Phoebe Buffay Susan Cain, speaking about how society needs to make itself more comfortable for introverts. As an introvert, I agree, but not with all the reasons. There have been a few articles about introverts (especially the one by Jonathan Rauch linked to in this post) over the years which have already nailed the topic. The talk becomes too sentimental for my liking.
This is what I came up with (click on the picture to see a bigger version). I leave it to you to draw your own conclusions about Tendulkar's career and India's cricketing history of the last two decades viewed purely through his hundreds. Of course, not every nuance can be captured in such a visual, but hopefully, it should give some cricket followers something to chew on.
I enjoy trying to visualize data. Here's an attempt to make a visual resume - slightly outdated.
I personally had an ambivalent relationship with it. My commercial engagement with books revolves around discovery, (physical) accessibility, and affordability. Both the first and the last have decisively shifted online. I also made heavy use of the 2-3 libraries I subscribed to, and thanks to Landmark's sponsorship of quizzes, I usually had coupons to the store right across the road. Also Manneys was shut on Sundays, the price of being run by an individual who also prized life-outside-work.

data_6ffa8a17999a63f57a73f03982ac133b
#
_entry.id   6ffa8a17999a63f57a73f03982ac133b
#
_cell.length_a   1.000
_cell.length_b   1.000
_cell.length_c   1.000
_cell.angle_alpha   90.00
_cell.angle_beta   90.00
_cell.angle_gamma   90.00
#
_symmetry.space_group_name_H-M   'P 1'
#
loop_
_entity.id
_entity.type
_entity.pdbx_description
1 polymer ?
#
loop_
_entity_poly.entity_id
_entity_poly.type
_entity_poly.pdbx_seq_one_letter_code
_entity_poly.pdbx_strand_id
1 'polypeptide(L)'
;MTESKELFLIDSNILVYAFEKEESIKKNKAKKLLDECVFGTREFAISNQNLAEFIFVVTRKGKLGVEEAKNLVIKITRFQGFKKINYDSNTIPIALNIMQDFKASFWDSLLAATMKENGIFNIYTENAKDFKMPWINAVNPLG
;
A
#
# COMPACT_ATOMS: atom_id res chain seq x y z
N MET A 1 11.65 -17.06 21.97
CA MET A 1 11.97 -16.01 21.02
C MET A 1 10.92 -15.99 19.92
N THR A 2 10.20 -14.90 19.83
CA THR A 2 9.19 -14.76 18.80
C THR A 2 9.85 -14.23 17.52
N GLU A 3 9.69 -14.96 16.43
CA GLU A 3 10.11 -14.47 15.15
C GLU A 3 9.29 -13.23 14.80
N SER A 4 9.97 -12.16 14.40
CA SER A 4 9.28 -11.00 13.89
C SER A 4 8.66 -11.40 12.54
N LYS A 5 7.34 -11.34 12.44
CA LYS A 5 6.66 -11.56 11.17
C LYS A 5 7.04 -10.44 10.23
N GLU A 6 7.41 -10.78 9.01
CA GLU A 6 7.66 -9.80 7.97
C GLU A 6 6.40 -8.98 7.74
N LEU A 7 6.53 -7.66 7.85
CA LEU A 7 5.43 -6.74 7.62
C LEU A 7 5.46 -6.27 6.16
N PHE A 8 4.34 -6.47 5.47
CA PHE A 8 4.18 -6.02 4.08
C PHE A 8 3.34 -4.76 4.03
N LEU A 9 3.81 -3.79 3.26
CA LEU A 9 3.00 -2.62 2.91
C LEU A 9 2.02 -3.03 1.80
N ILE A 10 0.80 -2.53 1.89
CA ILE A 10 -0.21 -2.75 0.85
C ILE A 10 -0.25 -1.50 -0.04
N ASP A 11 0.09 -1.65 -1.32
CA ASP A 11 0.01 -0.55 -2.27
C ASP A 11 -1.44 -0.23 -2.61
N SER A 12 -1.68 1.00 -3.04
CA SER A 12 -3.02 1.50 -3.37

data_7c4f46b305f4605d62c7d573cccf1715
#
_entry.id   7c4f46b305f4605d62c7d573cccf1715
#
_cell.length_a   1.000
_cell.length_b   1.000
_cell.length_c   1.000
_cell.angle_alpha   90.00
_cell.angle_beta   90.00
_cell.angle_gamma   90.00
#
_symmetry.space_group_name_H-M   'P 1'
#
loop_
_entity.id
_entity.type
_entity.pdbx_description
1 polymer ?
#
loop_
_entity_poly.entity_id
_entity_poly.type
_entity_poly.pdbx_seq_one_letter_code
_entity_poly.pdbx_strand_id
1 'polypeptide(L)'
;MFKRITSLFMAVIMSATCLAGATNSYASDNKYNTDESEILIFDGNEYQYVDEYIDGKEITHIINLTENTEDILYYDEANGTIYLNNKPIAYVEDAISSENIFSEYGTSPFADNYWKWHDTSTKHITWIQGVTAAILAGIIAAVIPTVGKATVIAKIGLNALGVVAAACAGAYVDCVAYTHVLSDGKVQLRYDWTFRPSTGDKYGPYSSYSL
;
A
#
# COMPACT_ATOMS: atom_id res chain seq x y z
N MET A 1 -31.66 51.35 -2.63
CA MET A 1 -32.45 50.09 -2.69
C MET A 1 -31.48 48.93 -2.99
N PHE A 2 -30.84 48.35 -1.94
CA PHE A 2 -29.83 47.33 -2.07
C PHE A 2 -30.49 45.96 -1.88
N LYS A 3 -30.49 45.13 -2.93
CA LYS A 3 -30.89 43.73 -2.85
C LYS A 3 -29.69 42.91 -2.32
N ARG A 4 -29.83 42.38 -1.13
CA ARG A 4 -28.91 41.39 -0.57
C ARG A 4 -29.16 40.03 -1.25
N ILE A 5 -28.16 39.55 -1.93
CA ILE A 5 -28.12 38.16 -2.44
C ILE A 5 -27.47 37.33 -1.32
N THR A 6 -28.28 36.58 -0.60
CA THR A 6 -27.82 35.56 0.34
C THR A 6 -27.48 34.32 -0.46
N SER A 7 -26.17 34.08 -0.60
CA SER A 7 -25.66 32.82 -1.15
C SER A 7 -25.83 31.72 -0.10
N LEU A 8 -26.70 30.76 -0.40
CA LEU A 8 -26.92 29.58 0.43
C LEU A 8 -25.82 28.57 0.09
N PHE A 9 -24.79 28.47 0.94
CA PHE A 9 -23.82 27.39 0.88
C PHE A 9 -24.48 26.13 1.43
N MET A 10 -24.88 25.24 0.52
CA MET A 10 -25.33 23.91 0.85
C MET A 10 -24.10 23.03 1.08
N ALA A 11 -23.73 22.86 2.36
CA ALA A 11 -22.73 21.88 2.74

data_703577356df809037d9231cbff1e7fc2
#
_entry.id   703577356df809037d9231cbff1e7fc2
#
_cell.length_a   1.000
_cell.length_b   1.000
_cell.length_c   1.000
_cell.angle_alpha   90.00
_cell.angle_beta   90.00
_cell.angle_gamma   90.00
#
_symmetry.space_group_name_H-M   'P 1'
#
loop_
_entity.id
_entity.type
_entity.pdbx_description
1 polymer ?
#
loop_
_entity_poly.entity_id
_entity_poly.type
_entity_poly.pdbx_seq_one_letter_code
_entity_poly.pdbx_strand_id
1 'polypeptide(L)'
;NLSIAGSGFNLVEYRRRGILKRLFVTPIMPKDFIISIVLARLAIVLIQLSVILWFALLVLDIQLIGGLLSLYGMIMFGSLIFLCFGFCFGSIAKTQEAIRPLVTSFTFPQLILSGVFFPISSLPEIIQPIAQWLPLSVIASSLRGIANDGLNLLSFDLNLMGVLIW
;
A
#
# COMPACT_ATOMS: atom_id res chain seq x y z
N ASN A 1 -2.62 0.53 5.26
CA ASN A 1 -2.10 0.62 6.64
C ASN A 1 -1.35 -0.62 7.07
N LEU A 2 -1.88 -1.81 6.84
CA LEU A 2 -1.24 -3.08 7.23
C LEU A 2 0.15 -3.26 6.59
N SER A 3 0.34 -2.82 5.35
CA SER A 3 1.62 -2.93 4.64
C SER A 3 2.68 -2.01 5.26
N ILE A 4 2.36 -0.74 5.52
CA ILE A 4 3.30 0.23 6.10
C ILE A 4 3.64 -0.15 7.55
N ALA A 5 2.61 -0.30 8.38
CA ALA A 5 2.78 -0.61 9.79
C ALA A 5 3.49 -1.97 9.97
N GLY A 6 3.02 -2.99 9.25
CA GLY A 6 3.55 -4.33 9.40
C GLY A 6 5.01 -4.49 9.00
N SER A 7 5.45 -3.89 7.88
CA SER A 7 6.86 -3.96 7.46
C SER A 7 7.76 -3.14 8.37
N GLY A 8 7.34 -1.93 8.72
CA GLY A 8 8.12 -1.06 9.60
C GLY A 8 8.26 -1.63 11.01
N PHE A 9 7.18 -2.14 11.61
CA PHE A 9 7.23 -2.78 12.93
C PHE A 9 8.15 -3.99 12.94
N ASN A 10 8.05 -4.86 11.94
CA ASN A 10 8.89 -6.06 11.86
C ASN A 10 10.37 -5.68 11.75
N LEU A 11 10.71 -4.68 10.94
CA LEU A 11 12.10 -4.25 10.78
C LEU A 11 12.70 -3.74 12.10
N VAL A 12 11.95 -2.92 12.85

The term "old-fashioned" to describe stores like Manneys emits a whiff of both nostalgia and a certain exasperation. The latter because customer service can be limited, extended browsing is difficult, and there were no discounts to grease the palm. However, as alluded to before, Manneys was one of the few places in the city where you could find an interesting book, on History or the Sciences or Philosophy. In fact, that should read as "stumble upon", thanks to the higgledy-piggledy disarray on the racks. But you could find an entire shelf or two of Tagore's works, or books about plays, or about linguistics. Sometimes you found them when they fell out as you put back a book on the other side.